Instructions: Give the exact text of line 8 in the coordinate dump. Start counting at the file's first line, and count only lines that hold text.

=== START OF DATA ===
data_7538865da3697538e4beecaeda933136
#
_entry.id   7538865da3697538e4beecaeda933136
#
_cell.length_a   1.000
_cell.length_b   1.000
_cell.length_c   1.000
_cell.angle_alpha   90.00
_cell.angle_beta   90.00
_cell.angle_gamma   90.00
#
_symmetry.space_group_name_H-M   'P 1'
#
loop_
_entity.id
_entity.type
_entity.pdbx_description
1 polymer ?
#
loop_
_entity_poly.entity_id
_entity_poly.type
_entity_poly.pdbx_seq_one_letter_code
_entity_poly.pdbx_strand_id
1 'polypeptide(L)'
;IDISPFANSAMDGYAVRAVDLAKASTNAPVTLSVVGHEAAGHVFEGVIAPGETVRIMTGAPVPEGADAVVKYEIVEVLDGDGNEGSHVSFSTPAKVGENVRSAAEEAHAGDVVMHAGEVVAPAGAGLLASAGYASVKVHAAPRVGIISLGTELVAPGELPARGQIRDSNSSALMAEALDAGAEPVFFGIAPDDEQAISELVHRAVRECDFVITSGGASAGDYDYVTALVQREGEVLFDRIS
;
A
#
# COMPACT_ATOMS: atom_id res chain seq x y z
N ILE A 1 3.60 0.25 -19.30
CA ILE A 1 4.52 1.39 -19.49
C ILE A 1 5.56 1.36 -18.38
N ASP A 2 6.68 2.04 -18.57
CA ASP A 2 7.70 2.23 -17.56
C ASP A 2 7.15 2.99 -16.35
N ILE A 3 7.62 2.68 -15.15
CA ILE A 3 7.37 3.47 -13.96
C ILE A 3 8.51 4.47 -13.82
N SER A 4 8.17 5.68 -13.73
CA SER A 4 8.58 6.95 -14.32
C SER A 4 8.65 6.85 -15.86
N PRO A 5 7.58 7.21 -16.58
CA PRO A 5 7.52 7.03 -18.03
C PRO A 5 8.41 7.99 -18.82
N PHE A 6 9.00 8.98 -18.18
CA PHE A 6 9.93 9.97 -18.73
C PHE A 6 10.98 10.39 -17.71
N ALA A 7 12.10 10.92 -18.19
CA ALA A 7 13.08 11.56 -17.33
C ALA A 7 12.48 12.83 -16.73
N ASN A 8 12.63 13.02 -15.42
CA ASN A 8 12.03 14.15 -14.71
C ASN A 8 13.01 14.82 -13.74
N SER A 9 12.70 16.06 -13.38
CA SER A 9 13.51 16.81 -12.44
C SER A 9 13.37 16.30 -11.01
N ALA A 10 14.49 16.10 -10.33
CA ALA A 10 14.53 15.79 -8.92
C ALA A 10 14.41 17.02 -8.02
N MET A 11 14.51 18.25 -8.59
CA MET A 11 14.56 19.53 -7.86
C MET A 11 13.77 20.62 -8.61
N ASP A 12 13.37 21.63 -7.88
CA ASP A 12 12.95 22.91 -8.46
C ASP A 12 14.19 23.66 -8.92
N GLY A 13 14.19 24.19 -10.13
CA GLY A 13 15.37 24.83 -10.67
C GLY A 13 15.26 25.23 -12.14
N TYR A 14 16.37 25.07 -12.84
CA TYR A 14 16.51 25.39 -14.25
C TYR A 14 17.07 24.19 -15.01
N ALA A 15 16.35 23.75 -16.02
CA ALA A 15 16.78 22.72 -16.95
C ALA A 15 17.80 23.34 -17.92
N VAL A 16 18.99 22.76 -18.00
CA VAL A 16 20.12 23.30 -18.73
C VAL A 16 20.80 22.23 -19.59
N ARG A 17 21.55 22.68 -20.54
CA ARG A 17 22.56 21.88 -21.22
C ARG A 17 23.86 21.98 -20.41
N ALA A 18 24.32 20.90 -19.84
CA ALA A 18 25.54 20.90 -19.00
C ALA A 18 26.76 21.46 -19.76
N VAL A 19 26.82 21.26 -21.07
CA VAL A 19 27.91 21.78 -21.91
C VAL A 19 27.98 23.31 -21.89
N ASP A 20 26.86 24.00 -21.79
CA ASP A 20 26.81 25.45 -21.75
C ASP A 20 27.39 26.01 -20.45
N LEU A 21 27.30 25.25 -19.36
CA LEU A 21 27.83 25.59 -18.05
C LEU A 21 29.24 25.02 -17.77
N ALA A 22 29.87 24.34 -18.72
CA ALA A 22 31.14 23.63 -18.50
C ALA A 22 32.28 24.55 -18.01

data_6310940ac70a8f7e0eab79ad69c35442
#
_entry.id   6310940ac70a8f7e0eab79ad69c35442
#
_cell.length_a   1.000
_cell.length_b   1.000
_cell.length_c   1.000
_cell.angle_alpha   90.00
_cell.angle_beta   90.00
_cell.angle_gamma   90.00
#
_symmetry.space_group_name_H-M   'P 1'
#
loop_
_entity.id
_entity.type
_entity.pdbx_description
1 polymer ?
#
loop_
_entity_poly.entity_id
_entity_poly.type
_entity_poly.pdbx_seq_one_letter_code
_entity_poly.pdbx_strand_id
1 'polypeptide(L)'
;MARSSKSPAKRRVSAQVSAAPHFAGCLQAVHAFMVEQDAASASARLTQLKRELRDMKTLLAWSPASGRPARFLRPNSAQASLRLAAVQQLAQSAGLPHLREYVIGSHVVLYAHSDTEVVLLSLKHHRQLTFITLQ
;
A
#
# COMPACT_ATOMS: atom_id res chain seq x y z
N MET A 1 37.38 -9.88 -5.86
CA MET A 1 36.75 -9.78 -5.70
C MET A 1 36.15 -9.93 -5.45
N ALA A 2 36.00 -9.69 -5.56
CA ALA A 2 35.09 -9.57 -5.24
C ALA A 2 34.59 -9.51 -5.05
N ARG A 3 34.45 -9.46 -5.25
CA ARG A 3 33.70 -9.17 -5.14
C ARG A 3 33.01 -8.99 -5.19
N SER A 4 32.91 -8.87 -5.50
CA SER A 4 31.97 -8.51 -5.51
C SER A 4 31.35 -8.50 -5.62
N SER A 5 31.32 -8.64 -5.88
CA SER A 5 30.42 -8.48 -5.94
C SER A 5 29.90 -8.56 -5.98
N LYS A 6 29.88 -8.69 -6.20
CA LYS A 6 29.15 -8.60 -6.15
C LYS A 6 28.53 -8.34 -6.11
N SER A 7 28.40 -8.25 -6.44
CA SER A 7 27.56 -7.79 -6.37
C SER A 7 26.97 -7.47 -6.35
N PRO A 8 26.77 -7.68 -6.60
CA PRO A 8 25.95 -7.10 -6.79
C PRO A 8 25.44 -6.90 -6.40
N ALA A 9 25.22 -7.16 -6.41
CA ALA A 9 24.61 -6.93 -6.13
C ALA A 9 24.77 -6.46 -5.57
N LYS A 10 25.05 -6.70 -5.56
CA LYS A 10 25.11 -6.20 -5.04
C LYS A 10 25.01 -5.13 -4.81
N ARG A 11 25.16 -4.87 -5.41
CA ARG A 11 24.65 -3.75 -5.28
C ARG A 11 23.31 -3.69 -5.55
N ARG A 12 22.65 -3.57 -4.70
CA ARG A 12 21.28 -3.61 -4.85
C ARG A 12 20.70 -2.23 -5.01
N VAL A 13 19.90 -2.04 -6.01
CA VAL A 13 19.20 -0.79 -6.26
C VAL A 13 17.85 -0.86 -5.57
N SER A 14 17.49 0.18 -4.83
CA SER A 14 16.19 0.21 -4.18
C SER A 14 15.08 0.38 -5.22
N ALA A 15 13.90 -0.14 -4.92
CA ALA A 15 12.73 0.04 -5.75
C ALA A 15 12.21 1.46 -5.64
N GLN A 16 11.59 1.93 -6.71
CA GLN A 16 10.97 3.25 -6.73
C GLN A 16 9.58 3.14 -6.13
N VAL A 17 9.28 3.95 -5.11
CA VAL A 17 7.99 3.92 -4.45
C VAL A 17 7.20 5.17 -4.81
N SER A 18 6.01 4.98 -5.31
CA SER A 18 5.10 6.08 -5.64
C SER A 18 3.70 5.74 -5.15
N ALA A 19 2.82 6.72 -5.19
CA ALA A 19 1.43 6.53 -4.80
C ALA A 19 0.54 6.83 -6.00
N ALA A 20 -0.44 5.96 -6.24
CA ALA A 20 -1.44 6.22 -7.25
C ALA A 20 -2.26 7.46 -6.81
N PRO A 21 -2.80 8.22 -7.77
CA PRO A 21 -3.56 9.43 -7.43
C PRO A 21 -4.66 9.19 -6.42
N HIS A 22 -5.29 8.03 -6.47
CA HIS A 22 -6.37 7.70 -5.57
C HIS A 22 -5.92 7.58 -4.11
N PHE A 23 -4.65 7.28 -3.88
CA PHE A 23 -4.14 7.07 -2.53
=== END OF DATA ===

_cell.angle_alpha   90.00